SINGAPORE - Online grocer Redmart has voluntarily recalled chilled meat and seafood which were not stored in accordance with temperature standards at its Jurong warehouse.
Explaining the recall, a spokesman said on Tuesday: "The temperature in one of our cold chambers could not be maintained at the optimal level for storing fresh meat and seafood."
So, on Oct 1, the four-year-old store contacted consumers who bought and received the affected products between Sept 22 and Oct 1, and gave them a full refund and goodwill store credit.
The spokesman said that "a very small number reported potential illness", and that Redmart was investigating further.
Most customers who contacted the store were checking the status of their refunds, he added.
The online supermarket also put up a recall notice on its website and social media platforms.
It also discarded all affected items in the warehouse and asked customers to do the same.
Some of the items that were found not to be stored at the right temperatures were Australian pork, Kee Song chicken and Hai Sia seafood.
Redmart also cancelled future orders for the affected products, and told the Agri-Food & Veterinary Authority (AVA) of the incident.
About 2 per cent of Redmart's customers were affected in this case, the first time such an incident had happened, the spokesman said.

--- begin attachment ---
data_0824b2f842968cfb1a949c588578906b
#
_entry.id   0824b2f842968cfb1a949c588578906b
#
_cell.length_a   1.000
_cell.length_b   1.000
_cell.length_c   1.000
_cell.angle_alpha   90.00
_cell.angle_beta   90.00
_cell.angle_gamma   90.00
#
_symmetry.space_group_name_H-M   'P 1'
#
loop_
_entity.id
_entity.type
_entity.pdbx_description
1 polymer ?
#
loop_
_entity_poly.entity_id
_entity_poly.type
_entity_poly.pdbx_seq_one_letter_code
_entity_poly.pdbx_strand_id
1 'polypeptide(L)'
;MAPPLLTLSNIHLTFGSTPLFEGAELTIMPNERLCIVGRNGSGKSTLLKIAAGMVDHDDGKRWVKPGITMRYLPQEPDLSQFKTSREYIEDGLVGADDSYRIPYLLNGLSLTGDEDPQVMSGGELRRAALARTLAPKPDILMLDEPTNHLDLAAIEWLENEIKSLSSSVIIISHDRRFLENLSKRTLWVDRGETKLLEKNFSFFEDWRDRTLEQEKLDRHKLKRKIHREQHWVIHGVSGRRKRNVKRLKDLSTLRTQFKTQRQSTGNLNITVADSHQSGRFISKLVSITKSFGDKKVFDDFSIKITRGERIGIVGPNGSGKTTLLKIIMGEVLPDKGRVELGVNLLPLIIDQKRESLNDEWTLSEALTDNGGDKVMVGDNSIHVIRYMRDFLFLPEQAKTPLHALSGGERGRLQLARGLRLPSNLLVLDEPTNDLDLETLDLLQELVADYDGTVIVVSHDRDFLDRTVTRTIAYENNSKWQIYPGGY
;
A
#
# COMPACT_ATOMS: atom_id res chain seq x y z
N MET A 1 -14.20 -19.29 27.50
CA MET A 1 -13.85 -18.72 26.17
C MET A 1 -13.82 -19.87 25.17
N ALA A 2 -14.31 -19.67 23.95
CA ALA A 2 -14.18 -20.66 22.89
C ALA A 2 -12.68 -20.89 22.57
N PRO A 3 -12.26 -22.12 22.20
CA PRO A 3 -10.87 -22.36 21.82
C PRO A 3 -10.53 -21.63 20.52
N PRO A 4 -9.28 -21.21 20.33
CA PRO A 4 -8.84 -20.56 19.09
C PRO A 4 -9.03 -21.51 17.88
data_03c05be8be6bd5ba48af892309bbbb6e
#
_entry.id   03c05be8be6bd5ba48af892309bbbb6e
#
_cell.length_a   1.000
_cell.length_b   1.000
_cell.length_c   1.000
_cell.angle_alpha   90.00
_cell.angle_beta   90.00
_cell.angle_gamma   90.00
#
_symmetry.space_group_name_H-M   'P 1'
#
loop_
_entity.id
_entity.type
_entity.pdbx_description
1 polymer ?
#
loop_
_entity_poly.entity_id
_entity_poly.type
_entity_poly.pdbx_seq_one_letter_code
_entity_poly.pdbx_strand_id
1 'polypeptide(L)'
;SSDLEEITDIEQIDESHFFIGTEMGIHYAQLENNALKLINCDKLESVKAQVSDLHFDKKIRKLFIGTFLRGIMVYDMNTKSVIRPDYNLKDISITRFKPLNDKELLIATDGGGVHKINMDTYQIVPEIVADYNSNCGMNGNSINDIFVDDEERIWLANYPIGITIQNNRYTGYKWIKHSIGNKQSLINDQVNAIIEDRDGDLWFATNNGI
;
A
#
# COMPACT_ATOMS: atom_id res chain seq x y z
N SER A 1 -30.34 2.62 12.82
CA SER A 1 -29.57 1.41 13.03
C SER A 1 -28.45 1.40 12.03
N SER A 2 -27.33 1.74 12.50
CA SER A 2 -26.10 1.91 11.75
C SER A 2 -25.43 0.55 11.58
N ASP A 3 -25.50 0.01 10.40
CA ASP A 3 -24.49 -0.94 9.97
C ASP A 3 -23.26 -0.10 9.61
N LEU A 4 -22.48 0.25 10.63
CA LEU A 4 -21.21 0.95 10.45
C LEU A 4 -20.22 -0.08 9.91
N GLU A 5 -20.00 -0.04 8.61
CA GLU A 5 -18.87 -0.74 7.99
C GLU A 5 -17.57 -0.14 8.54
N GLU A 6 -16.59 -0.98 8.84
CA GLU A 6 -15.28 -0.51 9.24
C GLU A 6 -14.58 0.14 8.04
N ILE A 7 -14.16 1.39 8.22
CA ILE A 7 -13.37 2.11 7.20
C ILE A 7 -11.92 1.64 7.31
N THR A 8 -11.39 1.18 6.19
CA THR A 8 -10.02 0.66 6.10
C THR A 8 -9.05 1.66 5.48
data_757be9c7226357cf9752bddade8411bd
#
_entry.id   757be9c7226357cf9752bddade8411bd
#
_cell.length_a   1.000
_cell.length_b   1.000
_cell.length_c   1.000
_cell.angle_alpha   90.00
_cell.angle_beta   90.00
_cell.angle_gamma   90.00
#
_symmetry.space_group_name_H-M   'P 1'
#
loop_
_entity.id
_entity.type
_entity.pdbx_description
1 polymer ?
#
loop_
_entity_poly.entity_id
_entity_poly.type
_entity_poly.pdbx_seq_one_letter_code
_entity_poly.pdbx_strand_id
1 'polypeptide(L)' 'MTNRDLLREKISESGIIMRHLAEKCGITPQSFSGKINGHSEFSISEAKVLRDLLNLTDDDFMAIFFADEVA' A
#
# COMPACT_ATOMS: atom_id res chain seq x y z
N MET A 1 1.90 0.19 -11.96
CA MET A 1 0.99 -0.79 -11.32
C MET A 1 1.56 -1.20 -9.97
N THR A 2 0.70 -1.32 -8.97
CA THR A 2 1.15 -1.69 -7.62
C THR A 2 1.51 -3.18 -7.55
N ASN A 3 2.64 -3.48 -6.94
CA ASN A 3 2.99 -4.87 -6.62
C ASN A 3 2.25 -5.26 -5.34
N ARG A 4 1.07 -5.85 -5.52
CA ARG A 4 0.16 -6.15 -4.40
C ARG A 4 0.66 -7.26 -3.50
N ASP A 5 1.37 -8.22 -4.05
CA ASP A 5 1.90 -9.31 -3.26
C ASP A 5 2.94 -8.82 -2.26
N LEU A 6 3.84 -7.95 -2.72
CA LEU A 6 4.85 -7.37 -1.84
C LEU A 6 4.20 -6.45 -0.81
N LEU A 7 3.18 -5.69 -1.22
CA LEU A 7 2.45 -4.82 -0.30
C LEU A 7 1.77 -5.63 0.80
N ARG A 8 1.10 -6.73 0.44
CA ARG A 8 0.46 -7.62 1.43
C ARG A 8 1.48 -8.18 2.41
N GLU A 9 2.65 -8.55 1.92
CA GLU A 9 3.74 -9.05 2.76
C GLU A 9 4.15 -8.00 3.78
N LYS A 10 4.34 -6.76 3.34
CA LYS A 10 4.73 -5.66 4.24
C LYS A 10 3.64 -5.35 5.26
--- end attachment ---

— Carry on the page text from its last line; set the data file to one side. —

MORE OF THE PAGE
AVA said it was aware of the recall and that the affected products were no longer on sale.
"Consumers are advised to dispose of the affected products and not to consume them," an AVA spokesman said.
Consuming products which have not been stored at the right temperatures can cause food poisoning, said general practitioner Yik Keng Yeong. "When the temperature is too high, bacteria can multiply. Depending on the amount of bacteria, symptoms can appear in one or two hours, or in a few days," said Dr Yik.
Symptoms include nausea, vomiting and diarrhoea.
While its cold chamber has been fixed, Redmart, which started selling chilled and frozen items last October, is ensuring that the temperatures are stable before storing and selling these products again, possibly by the end of the week.
"A full investigation is under way to examine the cause of this incident and to ensure that such an incident does not happen again," its spokesman said.
Mrs Dinah Yeo, 38, who works in the financial services industry, was one of the affected customers. She has been ordering products from Redmart regularly for about a year, and decided to get chilled fish delivered to her home recently so as to avoid going out in the hazy conditions.
She said that by the time she received an e-mail message from Redmart, she and her five-year-old son had consumed the food without incident. "I am glad that they took responsibility for it. It is not easy to own up to something like that. If they didn't, nobody may have known about it," she added.
Mrs Yeo said that while she would continue to order bulky items from Redmart, she is not sure if she would order fresh food again.
Additional reporting by Jessica Lim
This article was first published on October 9, 2015.
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